There’s good news for Star Wars fans. The initials in director J.J. Abrams’s name definitely do not stand for Jar Jar. His take on the “Star Wars” universe does everything the much-maligned prequels did not; that is it focuses on character and adventure not treaties or political dealings. It delivers a nostalgic blast while at the same time offering a new hope that the series can be freshened up.
Set thirty years after “Star Wars: Episode VI – Return of the Jedi” and the defeat of the Galactic Empire, “The Force Awakens” sees Han Solo (Harrison Ford), Chewbacca (Peter Mayhew) and a new set of allies—including scavenger Rey (Daisy Ridley), Finn (John Boyega) an AWOL Stormtrooper and budding resistance fighter, daredevil pilot Poe Dameron (Oscar Isaac) and the lovable basketball-shaped droid BB-8—battle against “a dark shadow spreading across the galaxy,” Darth Vader wannabe Kylo Ren (Adam Driver). They all have one goal in common, to locate missing Jedi Knight Luke Skywalker (Mark Hamill).
That’s it, just a barebones synopsis with no spoilers. I’m going to leave you to discover “Star Wars: The Force Awakens” with fresh eyes because for the first time in over thirty years there is a “Star Wars” movie that delivers the same kind of wide-eyed joy as Lucas last delivered when Luke still had two hands.
Abrams gets away from the political bafflegab that made the prequels such a chore. Instead he returns to the basics, good vs. evil, fathers and sons, keeping it on track as an action-adventure with great characters.
Rey is the female lead everyone has been waiting for Marvel to make a movie about. Abrams beat them to the punch. She’s powerful, human, self sufficient—“Don’t take my hand,” she snarls at Finn as he tries to lead her to safety—and would never even consider wearing a gold bikini.
As a Stormtrooper who finds redemption Finn is the catalyst for much of the film’s action. He’s a little bit goofy, a lot brave and in over his head but because he thinks with his heart and not his head he’s a welcome, charming presence.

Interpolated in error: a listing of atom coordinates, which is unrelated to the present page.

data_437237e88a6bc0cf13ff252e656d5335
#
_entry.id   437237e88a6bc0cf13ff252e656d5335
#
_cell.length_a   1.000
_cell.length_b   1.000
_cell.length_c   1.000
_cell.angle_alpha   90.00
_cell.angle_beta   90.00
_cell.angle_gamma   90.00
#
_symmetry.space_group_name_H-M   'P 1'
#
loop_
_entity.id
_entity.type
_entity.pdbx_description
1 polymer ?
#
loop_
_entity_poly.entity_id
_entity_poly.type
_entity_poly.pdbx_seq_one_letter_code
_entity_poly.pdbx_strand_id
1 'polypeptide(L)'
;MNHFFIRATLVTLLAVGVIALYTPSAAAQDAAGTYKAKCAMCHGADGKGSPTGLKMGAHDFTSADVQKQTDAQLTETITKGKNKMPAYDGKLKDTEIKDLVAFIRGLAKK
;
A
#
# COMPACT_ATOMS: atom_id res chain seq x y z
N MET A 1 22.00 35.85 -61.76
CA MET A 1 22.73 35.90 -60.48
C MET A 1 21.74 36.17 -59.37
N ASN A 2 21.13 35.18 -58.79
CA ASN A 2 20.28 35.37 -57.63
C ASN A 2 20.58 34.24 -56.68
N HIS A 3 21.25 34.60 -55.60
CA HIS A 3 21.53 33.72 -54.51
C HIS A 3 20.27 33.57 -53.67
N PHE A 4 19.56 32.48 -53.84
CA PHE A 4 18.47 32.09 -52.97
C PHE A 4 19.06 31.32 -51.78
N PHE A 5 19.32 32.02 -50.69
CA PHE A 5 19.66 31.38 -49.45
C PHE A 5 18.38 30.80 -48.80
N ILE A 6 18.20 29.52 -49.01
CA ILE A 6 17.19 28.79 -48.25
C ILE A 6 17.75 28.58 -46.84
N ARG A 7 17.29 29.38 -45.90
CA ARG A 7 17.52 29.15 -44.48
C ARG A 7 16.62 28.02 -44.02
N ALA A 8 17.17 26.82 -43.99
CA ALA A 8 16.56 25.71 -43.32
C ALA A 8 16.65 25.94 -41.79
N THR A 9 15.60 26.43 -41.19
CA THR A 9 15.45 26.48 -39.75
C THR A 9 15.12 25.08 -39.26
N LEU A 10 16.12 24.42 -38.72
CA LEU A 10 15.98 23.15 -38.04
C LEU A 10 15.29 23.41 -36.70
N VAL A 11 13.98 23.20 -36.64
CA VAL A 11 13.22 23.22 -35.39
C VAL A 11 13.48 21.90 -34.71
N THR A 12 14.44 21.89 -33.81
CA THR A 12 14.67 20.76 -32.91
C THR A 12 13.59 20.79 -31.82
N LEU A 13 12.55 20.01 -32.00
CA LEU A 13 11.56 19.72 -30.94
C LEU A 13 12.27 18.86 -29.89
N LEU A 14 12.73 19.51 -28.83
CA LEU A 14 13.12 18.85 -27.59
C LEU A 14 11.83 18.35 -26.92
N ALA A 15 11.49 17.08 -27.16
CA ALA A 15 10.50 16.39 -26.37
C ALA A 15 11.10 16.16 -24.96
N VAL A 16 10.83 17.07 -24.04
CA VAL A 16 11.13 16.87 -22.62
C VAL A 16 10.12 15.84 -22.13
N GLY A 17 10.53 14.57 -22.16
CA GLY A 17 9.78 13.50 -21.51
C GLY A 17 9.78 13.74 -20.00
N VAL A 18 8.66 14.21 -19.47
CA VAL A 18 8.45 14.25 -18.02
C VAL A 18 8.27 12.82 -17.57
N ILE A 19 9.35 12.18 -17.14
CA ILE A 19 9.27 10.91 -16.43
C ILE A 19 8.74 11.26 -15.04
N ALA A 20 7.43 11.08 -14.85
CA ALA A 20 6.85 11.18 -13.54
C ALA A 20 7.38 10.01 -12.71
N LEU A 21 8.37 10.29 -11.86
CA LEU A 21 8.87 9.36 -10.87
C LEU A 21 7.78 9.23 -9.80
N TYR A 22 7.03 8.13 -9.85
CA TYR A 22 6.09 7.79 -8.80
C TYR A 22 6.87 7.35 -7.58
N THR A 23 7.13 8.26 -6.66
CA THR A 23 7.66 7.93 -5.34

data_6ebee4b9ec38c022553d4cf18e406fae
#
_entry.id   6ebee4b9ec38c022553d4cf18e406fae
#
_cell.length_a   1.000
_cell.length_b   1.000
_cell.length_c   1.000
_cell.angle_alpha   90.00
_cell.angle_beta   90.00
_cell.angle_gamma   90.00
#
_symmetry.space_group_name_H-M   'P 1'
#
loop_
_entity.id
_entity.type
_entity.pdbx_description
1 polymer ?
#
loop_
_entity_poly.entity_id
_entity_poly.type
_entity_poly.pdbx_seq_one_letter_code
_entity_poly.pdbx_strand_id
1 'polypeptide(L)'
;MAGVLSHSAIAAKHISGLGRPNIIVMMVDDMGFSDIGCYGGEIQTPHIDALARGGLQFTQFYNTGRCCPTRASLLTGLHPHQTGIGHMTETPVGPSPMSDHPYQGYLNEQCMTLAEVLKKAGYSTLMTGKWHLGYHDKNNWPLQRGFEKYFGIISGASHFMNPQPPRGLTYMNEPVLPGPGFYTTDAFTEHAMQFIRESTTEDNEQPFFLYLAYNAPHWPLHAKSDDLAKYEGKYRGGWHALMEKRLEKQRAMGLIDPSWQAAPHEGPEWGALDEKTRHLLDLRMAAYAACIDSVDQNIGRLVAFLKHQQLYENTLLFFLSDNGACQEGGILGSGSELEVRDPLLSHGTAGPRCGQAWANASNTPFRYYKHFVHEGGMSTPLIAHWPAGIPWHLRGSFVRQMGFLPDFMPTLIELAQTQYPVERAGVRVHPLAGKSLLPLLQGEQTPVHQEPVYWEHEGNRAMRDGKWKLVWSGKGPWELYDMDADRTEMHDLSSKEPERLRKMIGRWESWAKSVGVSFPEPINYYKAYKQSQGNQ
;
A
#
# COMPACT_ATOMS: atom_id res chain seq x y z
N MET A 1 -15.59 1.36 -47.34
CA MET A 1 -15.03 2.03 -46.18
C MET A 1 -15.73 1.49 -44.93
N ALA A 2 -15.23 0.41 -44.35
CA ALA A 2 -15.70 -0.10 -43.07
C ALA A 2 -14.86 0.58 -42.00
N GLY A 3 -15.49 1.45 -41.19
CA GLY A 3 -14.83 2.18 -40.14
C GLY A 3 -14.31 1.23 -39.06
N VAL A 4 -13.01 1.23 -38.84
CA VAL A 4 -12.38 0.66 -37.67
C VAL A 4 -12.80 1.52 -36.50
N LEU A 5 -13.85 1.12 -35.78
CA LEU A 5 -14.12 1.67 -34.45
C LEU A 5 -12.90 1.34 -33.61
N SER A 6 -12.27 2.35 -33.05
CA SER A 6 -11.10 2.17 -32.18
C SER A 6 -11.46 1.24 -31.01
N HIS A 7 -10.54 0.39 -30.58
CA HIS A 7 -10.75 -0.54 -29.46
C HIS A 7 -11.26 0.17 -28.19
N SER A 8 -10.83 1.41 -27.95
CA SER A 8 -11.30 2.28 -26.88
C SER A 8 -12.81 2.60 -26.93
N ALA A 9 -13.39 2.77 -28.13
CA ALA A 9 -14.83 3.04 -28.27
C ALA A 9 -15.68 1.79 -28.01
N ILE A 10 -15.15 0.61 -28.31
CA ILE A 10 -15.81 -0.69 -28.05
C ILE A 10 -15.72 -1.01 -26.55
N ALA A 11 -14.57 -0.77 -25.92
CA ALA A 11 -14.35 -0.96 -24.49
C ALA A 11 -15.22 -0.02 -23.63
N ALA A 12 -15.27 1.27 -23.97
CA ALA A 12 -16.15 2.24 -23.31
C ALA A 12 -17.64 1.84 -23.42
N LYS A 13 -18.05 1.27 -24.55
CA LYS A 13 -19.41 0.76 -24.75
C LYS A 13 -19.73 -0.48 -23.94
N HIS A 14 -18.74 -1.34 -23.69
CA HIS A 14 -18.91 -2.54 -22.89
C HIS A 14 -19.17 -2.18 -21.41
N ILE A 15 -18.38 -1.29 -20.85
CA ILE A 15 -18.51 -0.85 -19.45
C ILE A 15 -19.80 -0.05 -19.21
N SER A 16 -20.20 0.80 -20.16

Poe Dameron has the swagger of a young Han Solo while BB-8 has personality plus and purrs like a cat. Kylo Ren, on the other hand, is a robed evildoer prone to childish temper tantrums.
Connecting these new characters to the universe are legends from the past, Han Solo, Chewbacca and Leia (Carrie Fisher).
Teaming Solo, Chewie and the Millennium Falcon provides an undeniable nostalgic rush but they are here as more than just cameos to pay tribute to the past. Ford’s Spencer Tracy-esque vibe allows him the gravitas to utter lines like “The galaxy is counting on us,” while sidekick Chewie says much without actually speaking words. Leia has a smaller role, but it’s a blast to see Ford and Fisher, both looking age appropriate, together again.
Their first meeting exemplifies the movie’s playful tone. “You’ve changed your hair,” Hans says to his old flame, noticing her famous bagel hair buns are gone. What could have been a grand reunion is underplayed and instead the call back to the past is presented as a warm moment between two old friends.
It’s that kind of warmth and humanity that separates “The Force Awakens” from other big budget blockbuster entertainment. The finale is big and loud like the Marvel movies but unlike “The Avengers” films Abrams keeps the emotional core alive right up until the end. It’s the right mix of space-opera-cool and character that will please the hard-core fans that see this as just another piece of a much larger puzzle but also works as a standalone story as well.
“Star Wars: The Force Awakens” is a blast, nostalgic and otherwise.